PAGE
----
Timing Is Everything When You Tell Your Boss You’re Expecting

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It is the most wonderful, terrible thing that has ever happened to you.

Two pink lines.

You are pregnant.

It is wonderful because you are going to have a baby! And the little guy (or girl) is already growing! Even if it’s your second or third child, it is truly miraculous. You think about it all the time.

It’s horrible because you’re throwing up in a stall at work every morning—and sometimes in the afternoon. When you aren’t thinking about how amazing pregnancy is, you’re fantasizing about going home and taking a nap. Or even curling up under your desk. You didn’t know it was possible to be so tired.

Here is the ironic thing. Despite how powerful this is in your life, you can’t tell anyone all day. You have good reasons of course. If this pregnancy ends in miscarriage, as many do in the first trimester, you really don’t want to discuss it with Creepy Guy in the next cubicle. And besides, it’s hard to know how your supervisor will take the news. He just gave you a big assignment and you aren’t going to be able to travel in six months. Not to mention maternity leave.

So when is the right time?

“There is no right or wrong answer,” says Jocelyn Frye, director of workplace fairness programs at the National Partnership for Women & Families (NPWF), a Washington DC–based nonprofit. “There are no special rules that require you to tell an employer on a certain day or in a certain way.”

The most important things, she says, are to use common sense, be prepared for the conversation whenever it happens and understand your rights. And there is no one better to explain them then Frye, an attorney who helped create the Family Medical Leave Act (FMLA) back in the ‘70s, which today allows millions of women to take paid maternity leave. The NPWF has helped pass legislation outlawing sexual harassment and pregnancy discrimination as well. But legal rights aside, office politics and timing must be factored in.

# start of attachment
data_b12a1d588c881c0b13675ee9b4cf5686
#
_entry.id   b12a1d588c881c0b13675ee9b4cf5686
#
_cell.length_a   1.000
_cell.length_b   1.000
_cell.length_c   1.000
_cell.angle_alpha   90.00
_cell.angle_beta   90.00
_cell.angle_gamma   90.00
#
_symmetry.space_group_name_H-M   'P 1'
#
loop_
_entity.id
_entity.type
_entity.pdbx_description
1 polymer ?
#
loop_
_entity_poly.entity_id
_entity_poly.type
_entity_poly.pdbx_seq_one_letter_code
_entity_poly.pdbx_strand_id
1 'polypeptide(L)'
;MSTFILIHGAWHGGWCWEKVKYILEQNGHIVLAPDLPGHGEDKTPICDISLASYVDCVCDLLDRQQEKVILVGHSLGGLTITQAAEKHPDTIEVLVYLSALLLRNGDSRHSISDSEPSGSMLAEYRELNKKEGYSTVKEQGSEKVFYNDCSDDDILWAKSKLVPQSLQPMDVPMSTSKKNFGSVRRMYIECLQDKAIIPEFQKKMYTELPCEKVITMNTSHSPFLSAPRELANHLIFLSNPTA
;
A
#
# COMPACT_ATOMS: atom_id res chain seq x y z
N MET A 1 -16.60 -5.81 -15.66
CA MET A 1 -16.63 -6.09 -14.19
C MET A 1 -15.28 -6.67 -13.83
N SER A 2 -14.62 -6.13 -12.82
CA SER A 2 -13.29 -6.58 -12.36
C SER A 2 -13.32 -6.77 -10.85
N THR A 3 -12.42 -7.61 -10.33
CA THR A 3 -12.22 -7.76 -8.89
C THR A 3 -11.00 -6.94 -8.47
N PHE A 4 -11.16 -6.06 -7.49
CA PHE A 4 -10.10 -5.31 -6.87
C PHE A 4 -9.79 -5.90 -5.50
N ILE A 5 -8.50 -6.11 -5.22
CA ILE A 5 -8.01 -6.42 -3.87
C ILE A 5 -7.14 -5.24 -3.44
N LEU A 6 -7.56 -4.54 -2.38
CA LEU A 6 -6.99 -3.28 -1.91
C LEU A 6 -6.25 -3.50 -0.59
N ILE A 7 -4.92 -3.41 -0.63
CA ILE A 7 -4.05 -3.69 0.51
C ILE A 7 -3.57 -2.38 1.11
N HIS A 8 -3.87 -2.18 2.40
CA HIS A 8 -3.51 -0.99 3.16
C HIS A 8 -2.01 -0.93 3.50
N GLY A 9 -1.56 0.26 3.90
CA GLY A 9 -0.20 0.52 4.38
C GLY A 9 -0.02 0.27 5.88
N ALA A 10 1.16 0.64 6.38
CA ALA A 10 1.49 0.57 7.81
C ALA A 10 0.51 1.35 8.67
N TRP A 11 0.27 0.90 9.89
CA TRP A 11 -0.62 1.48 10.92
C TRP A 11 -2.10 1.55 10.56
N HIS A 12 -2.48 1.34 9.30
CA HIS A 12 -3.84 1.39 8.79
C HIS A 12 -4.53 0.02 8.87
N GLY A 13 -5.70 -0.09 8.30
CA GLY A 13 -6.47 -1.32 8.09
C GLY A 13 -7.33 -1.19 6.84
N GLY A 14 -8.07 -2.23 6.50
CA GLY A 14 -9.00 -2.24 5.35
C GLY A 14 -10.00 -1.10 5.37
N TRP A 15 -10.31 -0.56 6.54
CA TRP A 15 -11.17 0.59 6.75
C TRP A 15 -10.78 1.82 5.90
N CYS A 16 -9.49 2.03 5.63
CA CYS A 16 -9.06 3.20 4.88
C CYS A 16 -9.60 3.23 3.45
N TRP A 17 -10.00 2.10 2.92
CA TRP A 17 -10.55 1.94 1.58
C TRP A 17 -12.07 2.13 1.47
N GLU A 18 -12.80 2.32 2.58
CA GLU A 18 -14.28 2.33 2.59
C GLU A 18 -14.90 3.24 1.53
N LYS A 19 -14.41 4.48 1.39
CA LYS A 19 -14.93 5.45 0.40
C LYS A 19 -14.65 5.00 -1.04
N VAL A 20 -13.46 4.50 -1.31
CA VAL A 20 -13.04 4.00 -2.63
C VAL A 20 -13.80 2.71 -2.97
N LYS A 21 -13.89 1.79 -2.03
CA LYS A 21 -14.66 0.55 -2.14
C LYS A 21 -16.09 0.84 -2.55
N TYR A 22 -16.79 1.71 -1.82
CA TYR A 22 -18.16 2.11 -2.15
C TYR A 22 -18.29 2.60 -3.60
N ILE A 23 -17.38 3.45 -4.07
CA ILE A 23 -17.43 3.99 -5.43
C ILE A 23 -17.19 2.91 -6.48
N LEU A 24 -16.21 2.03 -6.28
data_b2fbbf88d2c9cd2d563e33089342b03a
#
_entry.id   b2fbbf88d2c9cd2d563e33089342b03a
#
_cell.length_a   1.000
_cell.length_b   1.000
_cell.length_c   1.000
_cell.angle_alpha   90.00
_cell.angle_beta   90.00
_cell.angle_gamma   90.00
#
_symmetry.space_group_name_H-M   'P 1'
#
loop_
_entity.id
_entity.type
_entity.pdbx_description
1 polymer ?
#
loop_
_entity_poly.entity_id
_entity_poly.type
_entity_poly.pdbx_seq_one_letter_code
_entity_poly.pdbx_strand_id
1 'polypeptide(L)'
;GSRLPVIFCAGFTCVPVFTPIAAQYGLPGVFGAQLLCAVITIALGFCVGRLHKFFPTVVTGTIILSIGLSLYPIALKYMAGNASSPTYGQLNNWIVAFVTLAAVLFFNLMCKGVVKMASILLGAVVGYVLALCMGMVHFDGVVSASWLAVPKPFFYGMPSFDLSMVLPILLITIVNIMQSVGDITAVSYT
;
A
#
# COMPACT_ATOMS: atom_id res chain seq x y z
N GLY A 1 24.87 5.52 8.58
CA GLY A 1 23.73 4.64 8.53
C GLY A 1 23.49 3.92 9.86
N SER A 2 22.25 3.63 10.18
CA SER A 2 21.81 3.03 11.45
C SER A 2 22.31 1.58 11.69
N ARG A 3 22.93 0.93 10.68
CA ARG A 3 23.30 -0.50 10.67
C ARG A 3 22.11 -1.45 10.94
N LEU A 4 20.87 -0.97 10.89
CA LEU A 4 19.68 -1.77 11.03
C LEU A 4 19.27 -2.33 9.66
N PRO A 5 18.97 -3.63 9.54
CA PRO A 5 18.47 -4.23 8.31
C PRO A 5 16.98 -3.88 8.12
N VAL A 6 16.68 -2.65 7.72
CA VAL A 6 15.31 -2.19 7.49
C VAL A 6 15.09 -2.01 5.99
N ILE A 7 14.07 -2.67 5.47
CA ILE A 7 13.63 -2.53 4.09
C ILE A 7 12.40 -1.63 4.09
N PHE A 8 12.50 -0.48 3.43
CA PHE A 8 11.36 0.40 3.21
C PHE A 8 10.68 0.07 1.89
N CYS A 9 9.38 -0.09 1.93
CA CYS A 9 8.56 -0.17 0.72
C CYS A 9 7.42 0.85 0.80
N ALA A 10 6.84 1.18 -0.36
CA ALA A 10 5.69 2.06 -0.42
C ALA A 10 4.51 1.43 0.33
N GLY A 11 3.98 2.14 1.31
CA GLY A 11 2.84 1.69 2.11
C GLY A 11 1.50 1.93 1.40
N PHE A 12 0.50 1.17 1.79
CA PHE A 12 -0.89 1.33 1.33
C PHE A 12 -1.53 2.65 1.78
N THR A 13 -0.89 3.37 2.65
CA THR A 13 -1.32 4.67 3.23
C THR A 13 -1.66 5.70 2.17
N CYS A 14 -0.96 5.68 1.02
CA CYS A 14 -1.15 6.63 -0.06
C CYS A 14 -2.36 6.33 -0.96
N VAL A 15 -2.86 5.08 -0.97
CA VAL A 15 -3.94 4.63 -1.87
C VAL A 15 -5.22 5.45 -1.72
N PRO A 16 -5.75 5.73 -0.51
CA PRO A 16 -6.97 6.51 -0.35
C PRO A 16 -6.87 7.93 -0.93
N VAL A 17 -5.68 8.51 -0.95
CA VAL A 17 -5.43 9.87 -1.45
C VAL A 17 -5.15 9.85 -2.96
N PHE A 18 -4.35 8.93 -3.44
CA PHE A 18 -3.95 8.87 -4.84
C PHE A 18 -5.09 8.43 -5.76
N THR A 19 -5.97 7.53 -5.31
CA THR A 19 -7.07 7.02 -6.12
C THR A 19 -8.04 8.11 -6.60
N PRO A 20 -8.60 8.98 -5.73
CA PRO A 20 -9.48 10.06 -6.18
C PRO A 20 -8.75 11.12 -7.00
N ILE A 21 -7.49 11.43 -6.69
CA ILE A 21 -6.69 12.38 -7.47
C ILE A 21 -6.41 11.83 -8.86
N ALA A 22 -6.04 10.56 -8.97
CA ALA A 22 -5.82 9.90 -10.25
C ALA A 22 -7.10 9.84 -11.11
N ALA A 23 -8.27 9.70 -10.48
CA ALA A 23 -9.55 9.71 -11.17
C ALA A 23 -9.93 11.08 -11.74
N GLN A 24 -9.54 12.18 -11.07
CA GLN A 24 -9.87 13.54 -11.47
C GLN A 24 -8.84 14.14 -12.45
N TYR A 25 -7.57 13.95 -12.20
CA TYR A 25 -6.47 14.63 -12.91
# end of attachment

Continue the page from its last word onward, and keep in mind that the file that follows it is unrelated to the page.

You know your workplace better than anyone else, Frye explains. If Wednesdays are the busiest days of the week, don’t pick that time to pull your supervisor aside.

Understand your company’s policies, especially about leave, and have an idea of what you want. Also, if you will have any special needs during your pregnancy, be ready to share that information with your supervisor. A high-risk pregnancy may require many doctor appointments, for instance.

“You need to have a good sense of what your individual needs are going to be,” she says Frye recommends that women be prepared to explain what their individual job duties are and what responsibilities are unique to them. However, you are not responsible for coming up with a plan of who will take over your work. That is a supervisor’s job.

Frye said that most employers want to do the right thing, though pregnancy discrimination still happens. Your company legally cannot treat women differently because they are pregnant or may become pregnant.

As far as how long you should vomit in silence, it is up to you. You can tell the minute you know the news, wait until you get through the first trimester or hold out even longer.

However, if you wait seven months, people may have already figured it out!


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